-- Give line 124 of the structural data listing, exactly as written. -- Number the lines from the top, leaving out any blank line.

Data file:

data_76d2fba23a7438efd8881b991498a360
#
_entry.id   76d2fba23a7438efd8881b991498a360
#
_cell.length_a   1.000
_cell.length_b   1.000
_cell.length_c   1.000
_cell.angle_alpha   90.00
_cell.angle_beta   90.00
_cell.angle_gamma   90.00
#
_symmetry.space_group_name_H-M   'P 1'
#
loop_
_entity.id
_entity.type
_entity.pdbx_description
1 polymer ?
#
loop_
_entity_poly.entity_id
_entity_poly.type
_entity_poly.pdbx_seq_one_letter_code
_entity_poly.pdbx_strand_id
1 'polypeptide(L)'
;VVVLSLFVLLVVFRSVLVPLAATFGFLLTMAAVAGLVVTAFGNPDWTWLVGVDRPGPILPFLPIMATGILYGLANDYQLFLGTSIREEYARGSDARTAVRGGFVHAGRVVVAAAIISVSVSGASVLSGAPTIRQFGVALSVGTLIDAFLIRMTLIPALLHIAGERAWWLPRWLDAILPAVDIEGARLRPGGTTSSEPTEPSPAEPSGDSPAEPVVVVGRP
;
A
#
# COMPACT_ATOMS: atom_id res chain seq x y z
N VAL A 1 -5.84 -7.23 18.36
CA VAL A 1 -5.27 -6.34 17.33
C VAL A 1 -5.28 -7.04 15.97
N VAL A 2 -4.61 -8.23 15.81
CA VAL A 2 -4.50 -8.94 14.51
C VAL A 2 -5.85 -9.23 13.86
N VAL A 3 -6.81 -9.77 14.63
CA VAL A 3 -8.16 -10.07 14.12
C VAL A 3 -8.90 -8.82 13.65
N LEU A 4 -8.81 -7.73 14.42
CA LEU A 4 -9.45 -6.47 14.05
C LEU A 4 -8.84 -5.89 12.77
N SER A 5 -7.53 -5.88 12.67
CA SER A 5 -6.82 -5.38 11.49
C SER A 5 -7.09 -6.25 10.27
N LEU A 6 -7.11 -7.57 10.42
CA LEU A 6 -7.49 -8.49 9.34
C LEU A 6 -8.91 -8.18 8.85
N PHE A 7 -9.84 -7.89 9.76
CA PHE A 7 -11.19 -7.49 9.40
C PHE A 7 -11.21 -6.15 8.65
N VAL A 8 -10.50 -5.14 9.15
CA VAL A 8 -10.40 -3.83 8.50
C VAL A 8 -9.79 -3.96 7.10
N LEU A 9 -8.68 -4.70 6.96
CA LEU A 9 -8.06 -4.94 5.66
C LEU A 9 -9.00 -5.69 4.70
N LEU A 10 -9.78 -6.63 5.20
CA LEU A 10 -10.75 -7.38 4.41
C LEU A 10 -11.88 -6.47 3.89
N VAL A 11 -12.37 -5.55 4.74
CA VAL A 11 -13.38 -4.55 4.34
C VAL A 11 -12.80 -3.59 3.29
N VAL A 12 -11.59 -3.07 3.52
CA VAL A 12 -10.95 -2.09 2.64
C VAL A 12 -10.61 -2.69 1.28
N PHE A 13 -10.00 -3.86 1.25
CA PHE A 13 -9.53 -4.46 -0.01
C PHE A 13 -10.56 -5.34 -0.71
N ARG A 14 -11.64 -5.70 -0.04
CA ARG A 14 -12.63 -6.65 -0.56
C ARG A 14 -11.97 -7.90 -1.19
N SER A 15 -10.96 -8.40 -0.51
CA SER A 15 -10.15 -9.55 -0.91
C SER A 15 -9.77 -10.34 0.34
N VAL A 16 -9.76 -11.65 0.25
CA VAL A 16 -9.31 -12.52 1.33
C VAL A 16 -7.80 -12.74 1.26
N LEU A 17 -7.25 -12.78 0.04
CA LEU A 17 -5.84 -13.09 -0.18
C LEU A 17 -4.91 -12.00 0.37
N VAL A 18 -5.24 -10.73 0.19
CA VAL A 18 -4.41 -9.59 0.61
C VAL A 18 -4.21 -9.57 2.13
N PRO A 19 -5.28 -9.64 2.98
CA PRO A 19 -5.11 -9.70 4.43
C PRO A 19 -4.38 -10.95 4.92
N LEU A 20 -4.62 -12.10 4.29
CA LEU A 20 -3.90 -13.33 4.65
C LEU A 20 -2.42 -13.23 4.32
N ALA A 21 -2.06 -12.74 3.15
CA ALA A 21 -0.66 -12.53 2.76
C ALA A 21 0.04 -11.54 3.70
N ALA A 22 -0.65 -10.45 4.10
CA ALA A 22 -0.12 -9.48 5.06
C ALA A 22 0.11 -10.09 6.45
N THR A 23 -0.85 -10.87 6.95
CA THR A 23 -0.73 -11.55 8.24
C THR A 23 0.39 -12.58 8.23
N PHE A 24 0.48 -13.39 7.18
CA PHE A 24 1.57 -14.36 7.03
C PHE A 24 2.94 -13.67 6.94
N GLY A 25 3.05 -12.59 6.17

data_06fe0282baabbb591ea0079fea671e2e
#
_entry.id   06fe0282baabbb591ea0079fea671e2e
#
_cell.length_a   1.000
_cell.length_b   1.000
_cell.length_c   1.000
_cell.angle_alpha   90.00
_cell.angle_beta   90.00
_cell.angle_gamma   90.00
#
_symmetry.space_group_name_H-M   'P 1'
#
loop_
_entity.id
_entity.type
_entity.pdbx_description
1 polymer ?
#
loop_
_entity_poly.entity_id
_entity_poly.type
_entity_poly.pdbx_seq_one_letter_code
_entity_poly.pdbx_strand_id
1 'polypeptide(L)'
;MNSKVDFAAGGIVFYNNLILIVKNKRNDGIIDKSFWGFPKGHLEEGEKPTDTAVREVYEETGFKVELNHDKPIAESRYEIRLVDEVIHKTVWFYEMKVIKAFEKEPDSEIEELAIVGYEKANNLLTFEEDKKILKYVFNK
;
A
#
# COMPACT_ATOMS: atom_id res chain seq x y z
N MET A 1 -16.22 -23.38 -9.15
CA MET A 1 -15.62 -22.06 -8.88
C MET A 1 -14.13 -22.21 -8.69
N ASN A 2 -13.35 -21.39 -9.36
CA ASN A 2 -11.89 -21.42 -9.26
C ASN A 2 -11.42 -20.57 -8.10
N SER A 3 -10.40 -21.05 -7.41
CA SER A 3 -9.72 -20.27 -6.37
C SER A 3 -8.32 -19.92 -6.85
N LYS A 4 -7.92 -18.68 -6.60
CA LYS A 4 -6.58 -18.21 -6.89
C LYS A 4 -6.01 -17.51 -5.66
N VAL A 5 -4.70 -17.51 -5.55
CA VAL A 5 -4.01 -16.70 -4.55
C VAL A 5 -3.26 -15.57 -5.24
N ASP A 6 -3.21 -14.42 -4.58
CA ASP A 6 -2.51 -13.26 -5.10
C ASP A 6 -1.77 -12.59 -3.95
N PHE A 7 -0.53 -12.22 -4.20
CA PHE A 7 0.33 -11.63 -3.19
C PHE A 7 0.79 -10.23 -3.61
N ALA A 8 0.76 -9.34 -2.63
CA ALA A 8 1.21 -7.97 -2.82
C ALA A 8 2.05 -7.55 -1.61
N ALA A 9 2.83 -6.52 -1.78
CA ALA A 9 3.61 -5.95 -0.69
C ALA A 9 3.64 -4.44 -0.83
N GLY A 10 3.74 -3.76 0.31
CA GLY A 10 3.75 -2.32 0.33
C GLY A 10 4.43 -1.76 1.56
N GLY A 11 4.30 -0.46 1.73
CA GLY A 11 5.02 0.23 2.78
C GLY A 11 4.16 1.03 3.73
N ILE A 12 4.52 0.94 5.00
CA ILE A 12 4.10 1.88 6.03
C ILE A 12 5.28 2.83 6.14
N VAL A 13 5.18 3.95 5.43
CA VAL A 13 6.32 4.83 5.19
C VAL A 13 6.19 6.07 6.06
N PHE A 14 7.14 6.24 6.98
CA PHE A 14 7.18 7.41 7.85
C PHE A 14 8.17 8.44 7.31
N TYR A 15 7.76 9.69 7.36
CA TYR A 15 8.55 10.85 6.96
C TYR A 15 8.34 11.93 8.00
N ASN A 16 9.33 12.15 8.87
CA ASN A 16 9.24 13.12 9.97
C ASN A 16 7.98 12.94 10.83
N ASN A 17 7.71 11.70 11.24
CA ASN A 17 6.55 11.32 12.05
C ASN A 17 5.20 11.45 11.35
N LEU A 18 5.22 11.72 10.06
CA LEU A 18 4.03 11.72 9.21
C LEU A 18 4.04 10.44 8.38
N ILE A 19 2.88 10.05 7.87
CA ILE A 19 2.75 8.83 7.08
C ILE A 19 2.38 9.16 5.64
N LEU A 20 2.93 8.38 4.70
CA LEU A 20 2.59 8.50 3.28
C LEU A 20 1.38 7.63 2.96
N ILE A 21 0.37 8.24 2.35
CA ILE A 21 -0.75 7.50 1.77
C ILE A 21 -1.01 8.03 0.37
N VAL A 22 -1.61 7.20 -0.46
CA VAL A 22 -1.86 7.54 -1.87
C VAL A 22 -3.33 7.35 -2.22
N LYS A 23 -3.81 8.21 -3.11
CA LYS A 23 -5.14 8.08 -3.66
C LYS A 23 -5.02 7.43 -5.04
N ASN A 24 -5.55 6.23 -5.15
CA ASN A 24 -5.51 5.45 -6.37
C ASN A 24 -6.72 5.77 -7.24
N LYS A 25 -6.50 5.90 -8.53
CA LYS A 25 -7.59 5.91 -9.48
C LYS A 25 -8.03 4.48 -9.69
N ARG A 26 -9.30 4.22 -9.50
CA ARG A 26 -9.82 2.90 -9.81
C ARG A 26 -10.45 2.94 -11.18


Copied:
_entity_poly.entity_id